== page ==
cover image Kay Boyle: Author of Herself

Kay Boyle: Author of Herself

Joan Mellen, Author Farrar Straus Giroux $35 (670p) ISBN 978-0-374-18098-0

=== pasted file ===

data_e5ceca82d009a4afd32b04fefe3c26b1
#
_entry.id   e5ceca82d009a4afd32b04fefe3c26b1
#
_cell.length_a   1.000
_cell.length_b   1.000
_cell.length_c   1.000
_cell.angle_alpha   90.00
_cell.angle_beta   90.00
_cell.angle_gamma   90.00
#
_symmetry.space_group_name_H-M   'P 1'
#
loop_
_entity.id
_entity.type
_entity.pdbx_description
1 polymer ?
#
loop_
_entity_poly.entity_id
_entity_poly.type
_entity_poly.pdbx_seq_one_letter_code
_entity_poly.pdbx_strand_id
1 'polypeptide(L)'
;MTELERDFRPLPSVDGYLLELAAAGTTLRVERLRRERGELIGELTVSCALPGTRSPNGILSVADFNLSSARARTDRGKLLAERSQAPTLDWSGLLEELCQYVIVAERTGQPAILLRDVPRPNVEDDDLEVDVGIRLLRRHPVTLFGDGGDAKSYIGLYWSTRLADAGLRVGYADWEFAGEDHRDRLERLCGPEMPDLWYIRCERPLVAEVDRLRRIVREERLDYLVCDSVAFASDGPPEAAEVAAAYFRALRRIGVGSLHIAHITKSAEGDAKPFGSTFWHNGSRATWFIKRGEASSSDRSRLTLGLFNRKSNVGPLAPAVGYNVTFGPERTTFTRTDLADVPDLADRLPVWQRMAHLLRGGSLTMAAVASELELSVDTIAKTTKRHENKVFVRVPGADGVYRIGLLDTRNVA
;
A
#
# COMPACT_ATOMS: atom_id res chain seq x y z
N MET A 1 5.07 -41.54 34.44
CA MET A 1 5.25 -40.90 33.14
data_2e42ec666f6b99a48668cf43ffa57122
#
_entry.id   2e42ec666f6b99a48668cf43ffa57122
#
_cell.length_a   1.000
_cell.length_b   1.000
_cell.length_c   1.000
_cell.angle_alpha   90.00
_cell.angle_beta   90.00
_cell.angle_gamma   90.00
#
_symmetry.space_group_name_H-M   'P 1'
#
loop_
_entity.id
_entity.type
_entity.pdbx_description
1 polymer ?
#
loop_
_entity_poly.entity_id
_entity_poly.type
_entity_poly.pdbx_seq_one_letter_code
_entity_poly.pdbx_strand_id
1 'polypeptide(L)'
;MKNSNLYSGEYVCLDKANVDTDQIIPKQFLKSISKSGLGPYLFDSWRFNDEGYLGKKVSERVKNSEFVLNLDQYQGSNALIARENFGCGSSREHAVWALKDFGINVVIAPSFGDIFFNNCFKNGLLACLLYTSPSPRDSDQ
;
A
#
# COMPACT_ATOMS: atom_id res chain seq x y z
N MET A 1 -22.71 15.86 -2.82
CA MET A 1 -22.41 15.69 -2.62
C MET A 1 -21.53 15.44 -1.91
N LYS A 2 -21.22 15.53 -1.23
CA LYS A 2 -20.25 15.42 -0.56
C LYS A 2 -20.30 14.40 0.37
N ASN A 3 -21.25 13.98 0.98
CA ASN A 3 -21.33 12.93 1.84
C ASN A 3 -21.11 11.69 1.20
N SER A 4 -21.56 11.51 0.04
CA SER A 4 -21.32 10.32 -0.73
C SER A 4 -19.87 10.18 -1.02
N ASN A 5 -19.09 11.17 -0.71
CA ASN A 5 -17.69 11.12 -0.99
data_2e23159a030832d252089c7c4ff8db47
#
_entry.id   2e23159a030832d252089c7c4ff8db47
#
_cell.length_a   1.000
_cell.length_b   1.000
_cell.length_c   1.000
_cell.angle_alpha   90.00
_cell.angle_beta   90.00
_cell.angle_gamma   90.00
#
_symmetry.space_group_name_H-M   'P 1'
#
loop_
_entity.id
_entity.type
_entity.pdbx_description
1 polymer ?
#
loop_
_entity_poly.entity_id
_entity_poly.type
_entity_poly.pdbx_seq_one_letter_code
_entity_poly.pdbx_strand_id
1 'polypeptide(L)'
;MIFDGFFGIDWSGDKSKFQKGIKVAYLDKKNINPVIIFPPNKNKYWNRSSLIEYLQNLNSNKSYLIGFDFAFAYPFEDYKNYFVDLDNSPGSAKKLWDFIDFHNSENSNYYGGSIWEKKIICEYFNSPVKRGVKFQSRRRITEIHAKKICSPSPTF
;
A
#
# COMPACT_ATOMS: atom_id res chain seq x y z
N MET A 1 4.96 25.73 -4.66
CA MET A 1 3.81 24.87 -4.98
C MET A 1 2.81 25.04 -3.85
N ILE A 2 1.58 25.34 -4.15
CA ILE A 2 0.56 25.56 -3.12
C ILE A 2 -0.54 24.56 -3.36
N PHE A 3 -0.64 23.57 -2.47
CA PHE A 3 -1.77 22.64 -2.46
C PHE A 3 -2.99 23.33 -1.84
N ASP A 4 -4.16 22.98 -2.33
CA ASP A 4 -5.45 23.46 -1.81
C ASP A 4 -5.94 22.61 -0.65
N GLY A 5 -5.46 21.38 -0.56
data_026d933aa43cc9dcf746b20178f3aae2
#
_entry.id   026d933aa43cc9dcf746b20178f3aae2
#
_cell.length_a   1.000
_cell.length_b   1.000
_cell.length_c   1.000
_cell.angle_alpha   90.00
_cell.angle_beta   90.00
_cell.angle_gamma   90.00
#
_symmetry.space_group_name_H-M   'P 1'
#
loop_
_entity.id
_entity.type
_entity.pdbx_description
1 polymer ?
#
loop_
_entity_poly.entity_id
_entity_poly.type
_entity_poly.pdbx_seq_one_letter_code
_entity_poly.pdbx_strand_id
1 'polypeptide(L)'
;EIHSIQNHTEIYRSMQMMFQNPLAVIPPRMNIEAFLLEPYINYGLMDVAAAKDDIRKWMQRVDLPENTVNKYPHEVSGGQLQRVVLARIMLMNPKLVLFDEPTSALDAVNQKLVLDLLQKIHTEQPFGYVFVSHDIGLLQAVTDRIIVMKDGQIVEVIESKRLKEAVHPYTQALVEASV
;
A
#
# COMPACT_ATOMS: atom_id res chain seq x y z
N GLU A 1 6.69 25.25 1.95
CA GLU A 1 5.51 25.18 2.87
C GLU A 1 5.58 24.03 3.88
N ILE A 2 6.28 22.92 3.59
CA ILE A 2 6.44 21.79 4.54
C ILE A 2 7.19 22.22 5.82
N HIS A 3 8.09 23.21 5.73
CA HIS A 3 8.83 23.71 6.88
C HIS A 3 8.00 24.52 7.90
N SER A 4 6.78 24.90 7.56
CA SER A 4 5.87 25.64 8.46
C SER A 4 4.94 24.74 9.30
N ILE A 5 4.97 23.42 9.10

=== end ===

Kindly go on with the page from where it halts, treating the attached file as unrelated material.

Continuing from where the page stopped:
Mellen's intimate, admiring, captivating biography of Boyle (1902-1992), short story writer, poet, novelist, memoirist and political activist, follows her egocentric trajectory as a ``citizen of the planet.'' Fiercely ambitious, romantic, Minnesota-born Boyle moved to Paris in the 1920s, becoming a modernist writer and ``golden girl'' of the expatriate set. In the 1930s, living in Vienna with her second husband Laurence Vail, a surrealist painter, Boyle wrote emotive anti-Nazi pieces meant to show, as Mellen observes, how fascism ``might be seen as a means to self-respect by ordinarily moral, indeed virtuous people.'' A New Yorker correspondent in postwar Europe, Boyle returned to the U.S. with her third husband, Austrian baron Joseph von und zu Franckenstein, to defeat a McCarthyite witchhunt branding them traitors. Boyle, living in the San Francisco area, emerged in the '60s as a writer of social conscience, fighting racism, militarism and the Vietnam war, but in her politics, as in her self-dramatizing fiction, she was ``heroine of her own life,'' notes Mellen ( The Waves at Genji's Door ). An antifeminist who deemed the women's movement too narrow, she bore six children, viewing procreation as ``a woman's natural destiny.'' Although Boyle was then forced to write for money, subverting her talent, Mellen makes a plausible case that her finest work, in particular her short stories, should be revived. Photos not seen by PW . (Apr.)